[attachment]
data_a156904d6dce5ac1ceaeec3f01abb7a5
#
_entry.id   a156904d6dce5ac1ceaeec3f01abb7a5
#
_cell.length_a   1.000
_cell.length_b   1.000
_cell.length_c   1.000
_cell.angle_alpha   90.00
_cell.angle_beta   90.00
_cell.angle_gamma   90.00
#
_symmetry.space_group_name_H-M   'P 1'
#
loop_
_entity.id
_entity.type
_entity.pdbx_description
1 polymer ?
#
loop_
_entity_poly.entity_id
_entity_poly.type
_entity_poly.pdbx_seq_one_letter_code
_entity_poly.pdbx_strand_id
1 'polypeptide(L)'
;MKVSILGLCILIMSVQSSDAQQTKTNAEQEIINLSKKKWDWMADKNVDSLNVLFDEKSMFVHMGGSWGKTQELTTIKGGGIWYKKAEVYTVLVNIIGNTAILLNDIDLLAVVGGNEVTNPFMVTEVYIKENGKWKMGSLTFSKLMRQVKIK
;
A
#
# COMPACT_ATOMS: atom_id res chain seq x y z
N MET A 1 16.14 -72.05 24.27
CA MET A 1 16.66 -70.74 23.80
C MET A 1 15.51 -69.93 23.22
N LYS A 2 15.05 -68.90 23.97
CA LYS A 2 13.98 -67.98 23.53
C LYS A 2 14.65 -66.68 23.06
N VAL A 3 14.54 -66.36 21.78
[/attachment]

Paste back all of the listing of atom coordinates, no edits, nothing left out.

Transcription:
data_a156904d6dce5ac1ceaeec3f01abb7a5
#
_entry.id   a156904d6dce5ac1ceaeec3f01abb7a5
#
_cell.length_a   1.000
_cell.length_b   1.000
_cell.length_c   1.000
_cell.angle_alpha   90.00
_cell.angle_beta   90.00
_cell.angle_gamma   90.00
#
_symmetry.space_group_name_H-M   'P 1'
#
loop_
_entity.id
_entity.type
_entity.pdbx_description
1 polymer ?
#
loop_
_entity_poly.entity_id
_entity_poly.type
_entity_poly.pdbx_seq_one_letter_code
_entity_poly.pdbx_strand_id
1 'polypeptide(L)'
;MKVSILGLCILIMSVQSSDAQQTKTNAEQEIINLSKKKWDWMADKNVDSLNVLFDEKSMFVHMGGSWGKTQELTTIKGGGIWYKKAEVYTVLVNIIGNTAILLNDIDLLAVVGGNEVTNPFMVTEVYIKENGKWKMGSLTFSKLMRQVKIK
;
A
#
# COMPACT_ATOMS: atom_id res chain seq x y z
N MET A 1 16.14 -72.05 24.27
CA MET A 1 16.66 -70.74 23.80
C MET A 1 15.51 -69.93 23.22
N LYS A 2 15.05 -68.90 23.97
CA LYS A 2 13.98 -67.98 23.53
C LYS A 2 14.65 -66.68 23.06
N VAL A 3 14.54 -66.36 21.78